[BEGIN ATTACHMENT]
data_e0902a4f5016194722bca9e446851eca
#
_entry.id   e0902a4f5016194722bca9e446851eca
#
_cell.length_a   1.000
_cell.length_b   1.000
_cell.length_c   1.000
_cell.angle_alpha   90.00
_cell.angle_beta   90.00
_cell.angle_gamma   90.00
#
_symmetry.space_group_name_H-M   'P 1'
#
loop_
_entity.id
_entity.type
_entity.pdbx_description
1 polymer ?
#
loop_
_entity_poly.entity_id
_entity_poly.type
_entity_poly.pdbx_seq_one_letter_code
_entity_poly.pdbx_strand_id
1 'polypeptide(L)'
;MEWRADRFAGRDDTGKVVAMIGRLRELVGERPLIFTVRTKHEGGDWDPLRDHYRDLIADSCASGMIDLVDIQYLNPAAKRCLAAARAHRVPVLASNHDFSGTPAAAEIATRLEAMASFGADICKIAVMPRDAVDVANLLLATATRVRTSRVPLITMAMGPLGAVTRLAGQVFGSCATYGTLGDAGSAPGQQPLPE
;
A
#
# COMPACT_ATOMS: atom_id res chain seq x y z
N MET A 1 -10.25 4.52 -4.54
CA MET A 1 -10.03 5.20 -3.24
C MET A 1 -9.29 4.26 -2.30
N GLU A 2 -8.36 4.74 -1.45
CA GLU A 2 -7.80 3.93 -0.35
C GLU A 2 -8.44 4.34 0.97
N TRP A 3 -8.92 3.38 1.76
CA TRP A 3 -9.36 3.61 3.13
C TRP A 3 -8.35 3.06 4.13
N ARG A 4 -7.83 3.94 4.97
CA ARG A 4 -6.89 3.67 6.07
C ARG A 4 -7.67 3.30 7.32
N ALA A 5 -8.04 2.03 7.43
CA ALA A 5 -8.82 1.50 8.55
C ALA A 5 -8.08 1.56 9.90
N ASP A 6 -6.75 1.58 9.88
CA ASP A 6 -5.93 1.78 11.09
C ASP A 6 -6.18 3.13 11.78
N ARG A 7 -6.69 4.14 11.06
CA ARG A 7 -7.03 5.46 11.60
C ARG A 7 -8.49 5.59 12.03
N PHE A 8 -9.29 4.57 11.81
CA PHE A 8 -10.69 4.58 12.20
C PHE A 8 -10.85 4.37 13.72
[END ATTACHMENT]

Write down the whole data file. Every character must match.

data_e0902a4f5016194722bca9e446851eca
#
_entry.id   e0902a4f5016194722bca9e446851eca
#
_cell.length_a   1.000
_cell.length_b   1.000
_cell.length_c   1.000
_cell.angle_alpha   90.00
_cell.angle_beta   90.00
_cell.angle_gamma   90.00
#
_symmetry.space_group_name_H-M   'P 1'
#
loop_
_entity.id
_entity.type
_entity.pdbx_description
1 polymer ?
#
loop_
_entity_poly.entity_id
_entity_poly.type
_entity_poly.pdbx_seq_one_letter_code
_entity_poly.pdbx_strand_id
1 'polypeptide(L)'
;MEWRADRFAGRDDTGKVVAMIGRLRELVGERPLIFTVRTKHEGGDWDPLRDHYRDLIADSCASGMIDLVDIQYLNPAAKRCLAAARAHRVPVLASNHDFSGTPAAAEIATRLEAMASFGADICKIAVMPRDAVDVANLLLATATRVRTSRVPLITMAMGPLGAVTRLAGQVFGSCATYGTLGDAGSAPGQQPLPE
;
A
#
# COMPACT_ATOMS: atom_id res chain seq x y z
N MET A 1 -10.25 4.52 -4.54
CA MET A 1 -10.03 5.20 -3.24
C MET A 1 -9.29 4.26 -2.30
N GLU A 2 -8.36 4.74 -1.45
CA GLU A 2 -7.80 3.93 -0.35
C GLU A 2 -8.44 4.34 0.97
N TRP A 3 -8.92 3.38 1.76
CA TRP A 3 -9.36 3.61 3.13
C TRP A 3 -8.35 3.06 4.13
N ARG A 4 -7.83 3.94 4.97
CA ARG A 4 -6.89 3.67 6.07
C ARG A 4 -7.67 3.30 7.32
N ALA A 5 -8.04 2.03 7.43
CA ALA A 5 -8.82 1.50 8.55
C ALA A 5 -8.08 1.56 9.90
N ASP A 6 -6.75 1.58 9.88
CA ASP A 6 -5.93 1.78 11.09
C ASP A 6 -6.18 3.13 11.78
N ARG A 7 -6.69 4.14 11.06
CA ARG A 7 -7.03 5.46 11.60
C ARG A 7 -8.49 5.59 12.03
N PHE A 8 -9.29 4.57 11.81
CA PHE A 8 -10.69 4.58 12.20
C PHE A 8 -10.85 4.37 13.72